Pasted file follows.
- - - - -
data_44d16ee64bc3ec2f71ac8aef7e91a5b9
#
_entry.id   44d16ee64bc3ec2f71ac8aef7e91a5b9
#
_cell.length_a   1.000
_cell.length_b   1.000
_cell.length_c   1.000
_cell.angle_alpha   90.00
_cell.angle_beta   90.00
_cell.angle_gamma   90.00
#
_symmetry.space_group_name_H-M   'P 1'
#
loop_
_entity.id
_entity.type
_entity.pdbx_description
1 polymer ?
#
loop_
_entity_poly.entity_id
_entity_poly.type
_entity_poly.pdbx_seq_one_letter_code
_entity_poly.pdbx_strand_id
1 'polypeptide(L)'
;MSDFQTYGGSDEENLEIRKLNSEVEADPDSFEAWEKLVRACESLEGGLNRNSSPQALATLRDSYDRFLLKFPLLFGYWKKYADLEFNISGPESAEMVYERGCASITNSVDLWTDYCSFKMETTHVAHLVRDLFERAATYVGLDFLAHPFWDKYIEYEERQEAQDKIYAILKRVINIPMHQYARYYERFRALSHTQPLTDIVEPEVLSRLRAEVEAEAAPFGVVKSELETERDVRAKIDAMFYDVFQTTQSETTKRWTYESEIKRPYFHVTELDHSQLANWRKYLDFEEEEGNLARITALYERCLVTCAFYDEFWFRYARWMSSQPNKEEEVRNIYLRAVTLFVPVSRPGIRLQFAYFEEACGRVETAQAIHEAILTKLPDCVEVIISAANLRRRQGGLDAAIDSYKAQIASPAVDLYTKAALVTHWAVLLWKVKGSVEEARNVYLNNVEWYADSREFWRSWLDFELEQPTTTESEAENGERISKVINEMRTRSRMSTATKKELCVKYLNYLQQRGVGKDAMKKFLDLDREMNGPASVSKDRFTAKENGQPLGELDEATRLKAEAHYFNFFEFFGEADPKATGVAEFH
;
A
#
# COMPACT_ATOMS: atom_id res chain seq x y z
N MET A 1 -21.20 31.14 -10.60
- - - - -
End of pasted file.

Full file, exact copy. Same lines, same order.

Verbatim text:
data_44d16ee64bc3ec2f71ac8aef7e91a5b9
#
_entry.id   44d16ee64bc3ec2f71ac8aef7e91a5b9
#
_cell.length_a   1.000
_cell.length_b   1.000
_cell.length_c   1.000
_cell.angle_alpha   90.00
_cell.angle_beta   90.00
_cell.angle_gamma   90.00
#
_symmetry.space_group_name_H-M   'P 1'
#
loop_
_entity.id
_entity.type
_entity.pdbx_description
1 polymer ?
#
loop_
_entity_poly.entity_id
_entity_poly.type
_entity_poly.pdbx_seq_one_letter_code
_entity_poly.pdbx_strand_id
1 'polypeptide(L)'
;MSDFQTYGGSDEENLEIRKLNSEVEADPDSFEAWEKLVRACESLEGGLNRNSSPQALATLRDSYDRFLLKFPLLFGYWKKYADLEFNISGPESAEMVYERGCASITNSVDLWTDYCSFKMETTHVAHLVRDLFERAATYVGLDFLAHPFWDKYIEYEERQEAQDKIYAILKRVINIPMHQYARYYERFRALSHTQPLTDIVEPEVLSRLRAEVEAEAAPFGVVKSELETERDVRAKIDAMFYDVFQTTQSETTKRWTYESEIKRPYFHVTELDHSQLANWRKYLDFEEEEGNLARITALYERCLVTCAFYDEFWFRYARWMSSQPNKEEEVRNIYLRAVTLFVPVSRPGIRLQFAYFEEACGRVETAQAIHEAILTKLPDCVEVIISAANLRRRQGGLDAAIDSYKAQIASPAVDLYTKAALVTHWAVLLWKVKGSVEEARNVYLNNVEWYADSREFWRSWLDFELEQPTTTESEAENGERISKVINEMRTRSRMSTATKKELCVKYLNYLQQRGVGKDAMKKFLDLDREMNGPASVSKDRFTAKENGQPLGELDEATRLKAEAHYFNFFEFFGEADPKATGVAEFH
;
A
#
# COMPACT_ATOMS: atom_id res chain seq x y z
N MET A 1 -21.20 31.14 -10.60